God's goodness shows in his benevolence, in his wanting and doing the good for
his people. This is true both for salvation experienced in history and for the
eschatological salvation promised as the end of history (Ex. 18:9, Isa. 52:7).8
Since God is good and working in goodness, we are supposed to respond to him by
showing an analogous way of conduct. Thus the prophet Micah can
remind the Israelites:
"He (Yahweh) has showed you, 0 man, what is good; and what does the Lord
require of you but to do justice, and to love kindness, and to walk humbly with
your God?" (Micah 6:8).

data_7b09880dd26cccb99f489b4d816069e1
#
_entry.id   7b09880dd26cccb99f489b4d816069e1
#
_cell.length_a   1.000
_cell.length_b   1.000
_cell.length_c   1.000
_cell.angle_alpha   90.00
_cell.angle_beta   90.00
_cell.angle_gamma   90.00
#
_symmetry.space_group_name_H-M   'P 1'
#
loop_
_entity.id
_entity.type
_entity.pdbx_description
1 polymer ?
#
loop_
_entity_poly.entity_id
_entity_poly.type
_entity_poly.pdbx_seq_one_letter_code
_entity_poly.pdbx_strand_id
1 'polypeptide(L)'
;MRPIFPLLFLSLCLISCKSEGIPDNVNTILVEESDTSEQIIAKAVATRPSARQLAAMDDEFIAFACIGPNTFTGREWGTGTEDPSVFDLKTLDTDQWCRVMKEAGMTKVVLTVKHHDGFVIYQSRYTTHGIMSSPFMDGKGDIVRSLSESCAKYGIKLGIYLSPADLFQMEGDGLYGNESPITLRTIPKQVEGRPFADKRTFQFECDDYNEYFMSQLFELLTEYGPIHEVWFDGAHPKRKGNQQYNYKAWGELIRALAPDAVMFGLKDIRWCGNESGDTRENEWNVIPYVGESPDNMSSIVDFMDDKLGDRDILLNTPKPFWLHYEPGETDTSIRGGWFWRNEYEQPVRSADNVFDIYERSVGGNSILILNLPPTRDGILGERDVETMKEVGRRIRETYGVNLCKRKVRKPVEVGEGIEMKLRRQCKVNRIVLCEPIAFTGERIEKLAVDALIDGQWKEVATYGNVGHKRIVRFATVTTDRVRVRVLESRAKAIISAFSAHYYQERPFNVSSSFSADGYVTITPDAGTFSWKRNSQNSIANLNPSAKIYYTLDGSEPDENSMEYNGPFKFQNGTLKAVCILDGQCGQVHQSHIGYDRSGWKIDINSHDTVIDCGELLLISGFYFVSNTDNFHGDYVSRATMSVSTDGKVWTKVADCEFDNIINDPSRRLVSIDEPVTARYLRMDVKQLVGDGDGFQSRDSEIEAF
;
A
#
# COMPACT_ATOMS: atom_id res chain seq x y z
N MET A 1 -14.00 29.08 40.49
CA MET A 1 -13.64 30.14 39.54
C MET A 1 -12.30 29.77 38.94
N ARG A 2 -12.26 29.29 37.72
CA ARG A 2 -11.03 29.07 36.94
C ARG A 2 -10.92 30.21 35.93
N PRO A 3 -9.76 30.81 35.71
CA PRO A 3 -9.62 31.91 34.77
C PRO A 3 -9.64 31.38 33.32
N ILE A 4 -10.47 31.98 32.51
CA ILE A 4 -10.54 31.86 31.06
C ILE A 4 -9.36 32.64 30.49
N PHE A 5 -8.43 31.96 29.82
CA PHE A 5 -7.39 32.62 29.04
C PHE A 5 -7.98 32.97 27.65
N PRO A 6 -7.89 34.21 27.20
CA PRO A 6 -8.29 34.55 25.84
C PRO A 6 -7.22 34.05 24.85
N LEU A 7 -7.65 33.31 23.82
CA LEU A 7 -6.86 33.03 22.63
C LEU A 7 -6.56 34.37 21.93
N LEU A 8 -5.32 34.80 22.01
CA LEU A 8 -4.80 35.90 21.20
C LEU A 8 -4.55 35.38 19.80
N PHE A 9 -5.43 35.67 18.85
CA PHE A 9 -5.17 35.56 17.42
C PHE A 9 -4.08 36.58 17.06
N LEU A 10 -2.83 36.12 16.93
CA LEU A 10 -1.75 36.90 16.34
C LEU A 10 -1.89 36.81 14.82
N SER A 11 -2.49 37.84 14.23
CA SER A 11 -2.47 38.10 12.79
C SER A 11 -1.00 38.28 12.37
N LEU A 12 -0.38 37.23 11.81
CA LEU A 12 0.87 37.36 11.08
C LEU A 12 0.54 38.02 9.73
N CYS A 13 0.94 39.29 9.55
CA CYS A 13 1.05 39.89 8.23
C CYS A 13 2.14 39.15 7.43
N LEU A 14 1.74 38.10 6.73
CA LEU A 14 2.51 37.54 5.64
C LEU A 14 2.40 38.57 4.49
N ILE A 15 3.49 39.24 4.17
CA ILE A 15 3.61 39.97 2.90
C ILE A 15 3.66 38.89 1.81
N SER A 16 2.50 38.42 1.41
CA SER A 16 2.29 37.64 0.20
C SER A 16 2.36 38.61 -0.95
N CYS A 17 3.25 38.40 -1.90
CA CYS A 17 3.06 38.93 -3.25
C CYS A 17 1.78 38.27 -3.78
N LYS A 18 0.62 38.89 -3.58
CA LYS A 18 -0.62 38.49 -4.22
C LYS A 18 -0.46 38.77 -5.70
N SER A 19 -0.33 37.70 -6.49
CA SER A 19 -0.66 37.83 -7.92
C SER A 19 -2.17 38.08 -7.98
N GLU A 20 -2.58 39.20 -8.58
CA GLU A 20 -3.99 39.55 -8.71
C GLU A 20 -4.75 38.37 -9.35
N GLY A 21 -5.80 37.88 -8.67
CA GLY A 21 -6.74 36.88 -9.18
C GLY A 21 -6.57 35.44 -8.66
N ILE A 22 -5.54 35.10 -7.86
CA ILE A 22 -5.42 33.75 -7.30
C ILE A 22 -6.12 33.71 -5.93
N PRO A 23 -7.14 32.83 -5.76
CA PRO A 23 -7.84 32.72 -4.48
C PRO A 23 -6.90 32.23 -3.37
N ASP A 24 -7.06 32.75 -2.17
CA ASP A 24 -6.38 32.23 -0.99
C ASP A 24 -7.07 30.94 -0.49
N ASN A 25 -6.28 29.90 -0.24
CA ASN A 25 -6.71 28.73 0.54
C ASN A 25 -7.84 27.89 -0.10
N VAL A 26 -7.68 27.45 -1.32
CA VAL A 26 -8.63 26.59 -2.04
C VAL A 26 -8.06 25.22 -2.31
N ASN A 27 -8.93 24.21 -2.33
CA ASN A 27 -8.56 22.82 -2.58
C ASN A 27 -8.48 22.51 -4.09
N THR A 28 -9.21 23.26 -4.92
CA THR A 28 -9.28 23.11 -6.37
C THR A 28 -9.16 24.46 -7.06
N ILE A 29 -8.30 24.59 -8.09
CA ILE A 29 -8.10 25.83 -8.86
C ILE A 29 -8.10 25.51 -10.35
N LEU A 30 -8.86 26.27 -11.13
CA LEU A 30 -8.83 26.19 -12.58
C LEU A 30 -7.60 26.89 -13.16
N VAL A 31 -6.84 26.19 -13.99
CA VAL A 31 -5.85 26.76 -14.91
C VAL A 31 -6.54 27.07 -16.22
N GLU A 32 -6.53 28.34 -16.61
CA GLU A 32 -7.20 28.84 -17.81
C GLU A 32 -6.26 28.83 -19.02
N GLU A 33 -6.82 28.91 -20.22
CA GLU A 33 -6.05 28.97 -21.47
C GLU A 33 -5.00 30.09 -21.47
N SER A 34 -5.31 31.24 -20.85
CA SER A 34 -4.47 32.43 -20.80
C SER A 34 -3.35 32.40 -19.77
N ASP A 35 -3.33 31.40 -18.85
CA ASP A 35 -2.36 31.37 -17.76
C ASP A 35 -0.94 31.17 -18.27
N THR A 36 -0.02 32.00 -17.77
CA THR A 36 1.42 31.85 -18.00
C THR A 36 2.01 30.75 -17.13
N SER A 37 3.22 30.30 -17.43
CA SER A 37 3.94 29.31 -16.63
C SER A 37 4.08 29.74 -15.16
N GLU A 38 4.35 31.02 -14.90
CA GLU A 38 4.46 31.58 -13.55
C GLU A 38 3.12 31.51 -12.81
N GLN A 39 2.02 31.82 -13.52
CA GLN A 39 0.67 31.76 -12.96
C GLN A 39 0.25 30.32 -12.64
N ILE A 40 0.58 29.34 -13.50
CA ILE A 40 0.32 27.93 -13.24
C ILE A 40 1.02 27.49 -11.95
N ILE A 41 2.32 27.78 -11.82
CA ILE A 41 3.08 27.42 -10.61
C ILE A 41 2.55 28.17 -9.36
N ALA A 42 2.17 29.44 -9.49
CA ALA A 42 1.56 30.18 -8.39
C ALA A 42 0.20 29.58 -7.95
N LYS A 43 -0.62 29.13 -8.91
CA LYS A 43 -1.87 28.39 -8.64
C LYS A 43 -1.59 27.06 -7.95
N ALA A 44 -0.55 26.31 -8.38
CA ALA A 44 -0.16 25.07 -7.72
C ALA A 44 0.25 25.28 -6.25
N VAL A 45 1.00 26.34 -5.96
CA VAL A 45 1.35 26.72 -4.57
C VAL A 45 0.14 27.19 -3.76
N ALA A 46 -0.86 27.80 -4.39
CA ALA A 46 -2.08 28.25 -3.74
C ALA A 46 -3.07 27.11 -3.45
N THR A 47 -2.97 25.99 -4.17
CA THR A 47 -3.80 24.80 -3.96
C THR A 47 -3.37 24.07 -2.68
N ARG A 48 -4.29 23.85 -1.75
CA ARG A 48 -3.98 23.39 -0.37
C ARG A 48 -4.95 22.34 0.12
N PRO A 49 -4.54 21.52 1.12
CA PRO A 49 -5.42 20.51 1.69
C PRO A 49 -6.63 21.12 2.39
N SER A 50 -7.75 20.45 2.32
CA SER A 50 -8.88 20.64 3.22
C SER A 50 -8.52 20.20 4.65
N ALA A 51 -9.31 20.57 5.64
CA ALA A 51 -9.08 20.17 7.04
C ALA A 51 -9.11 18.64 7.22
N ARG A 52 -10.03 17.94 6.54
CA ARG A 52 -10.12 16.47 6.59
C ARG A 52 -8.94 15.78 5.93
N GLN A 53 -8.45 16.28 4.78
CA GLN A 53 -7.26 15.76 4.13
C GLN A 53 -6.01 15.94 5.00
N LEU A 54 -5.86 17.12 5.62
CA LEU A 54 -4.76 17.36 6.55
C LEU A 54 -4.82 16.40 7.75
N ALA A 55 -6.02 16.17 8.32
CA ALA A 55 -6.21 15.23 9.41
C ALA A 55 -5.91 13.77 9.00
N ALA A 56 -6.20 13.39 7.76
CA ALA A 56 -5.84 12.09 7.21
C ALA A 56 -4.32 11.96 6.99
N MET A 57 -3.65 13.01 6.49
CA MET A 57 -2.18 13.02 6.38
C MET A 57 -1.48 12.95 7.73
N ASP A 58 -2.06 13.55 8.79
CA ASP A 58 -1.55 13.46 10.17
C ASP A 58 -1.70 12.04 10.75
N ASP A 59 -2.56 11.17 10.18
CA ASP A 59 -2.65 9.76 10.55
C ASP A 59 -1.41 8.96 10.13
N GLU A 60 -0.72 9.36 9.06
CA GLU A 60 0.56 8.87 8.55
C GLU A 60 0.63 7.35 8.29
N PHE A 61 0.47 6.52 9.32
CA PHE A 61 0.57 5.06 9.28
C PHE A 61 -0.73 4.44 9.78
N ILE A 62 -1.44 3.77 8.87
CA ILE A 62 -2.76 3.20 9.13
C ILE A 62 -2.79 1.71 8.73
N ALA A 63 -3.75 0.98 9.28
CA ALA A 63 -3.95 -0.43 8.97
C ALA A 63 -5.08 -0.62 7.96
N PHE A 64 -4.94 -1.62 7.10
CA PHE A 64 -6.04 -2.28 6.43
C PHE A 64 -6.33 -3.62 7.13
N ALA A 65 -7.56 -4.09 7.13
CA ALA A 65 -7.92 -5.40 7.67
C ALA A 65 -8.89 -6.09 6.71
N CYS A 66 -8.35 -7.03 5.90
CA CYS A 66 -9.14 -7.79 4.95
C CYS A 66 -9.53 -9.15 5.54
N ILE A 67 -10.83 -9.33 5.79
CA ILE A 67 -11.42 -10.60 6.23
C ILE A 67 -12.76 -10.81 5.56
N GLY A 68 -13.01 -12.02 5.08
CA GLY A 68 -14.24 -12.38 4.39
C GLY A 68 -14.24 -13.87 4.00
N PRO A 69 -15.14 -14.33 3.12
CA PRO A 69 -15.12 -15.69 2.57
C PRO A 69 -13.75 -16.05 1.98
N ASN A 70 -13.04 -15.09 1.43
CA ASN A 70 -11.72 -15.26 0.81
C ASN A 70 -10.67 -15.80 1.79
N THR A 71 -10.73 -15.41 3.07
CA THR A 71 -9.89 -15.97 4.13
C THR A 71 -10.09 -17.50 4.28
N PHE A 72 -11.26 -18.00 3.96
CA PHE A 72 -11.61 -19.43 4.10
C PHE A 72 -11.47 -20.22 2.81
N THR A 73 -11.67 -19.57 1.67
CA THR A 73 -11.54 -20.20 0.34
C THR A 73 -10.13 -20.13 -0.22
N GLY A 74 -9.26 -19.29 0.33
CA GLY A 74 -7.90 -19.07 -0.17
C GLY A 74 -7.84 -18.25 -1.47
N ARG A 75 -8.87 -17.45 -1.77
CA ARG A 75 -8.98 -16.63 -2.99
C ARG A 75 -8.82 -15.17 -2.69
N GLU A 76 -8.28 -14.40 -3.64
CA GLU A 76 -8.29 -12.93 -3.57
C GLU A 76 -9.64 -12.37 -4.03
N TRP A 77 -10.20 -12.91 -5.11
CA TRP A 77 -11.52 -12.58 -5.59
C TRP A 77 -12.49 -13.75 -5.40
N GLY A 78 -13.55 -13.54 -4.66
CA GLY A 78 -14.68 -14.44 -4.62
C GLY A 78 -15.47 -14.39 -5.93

In the New Testament these tendencies are reaffirmed. We hear Jesus say that "no one is good but God alone" (Mk. 10:18). We also notice Paul saying that our natural existence is excluded from the good. Regardless of our longing for the good, we cannot realize it as humanists would make us believe (Rom. 13:4). But only in discerning the will of God can we attain a notion and a realization of what is good (Rom. 12:2). The question which now emerges is: How can we reach such discernment? The answer we obtain in the New Testament is that we are able to discern the good and even accomplish it if we identify ourselves with Christ. However, in the New Testament the good is always spoken of in imperative clauses, indicating both the urgency of doing the good and also conceding that not everybody does it.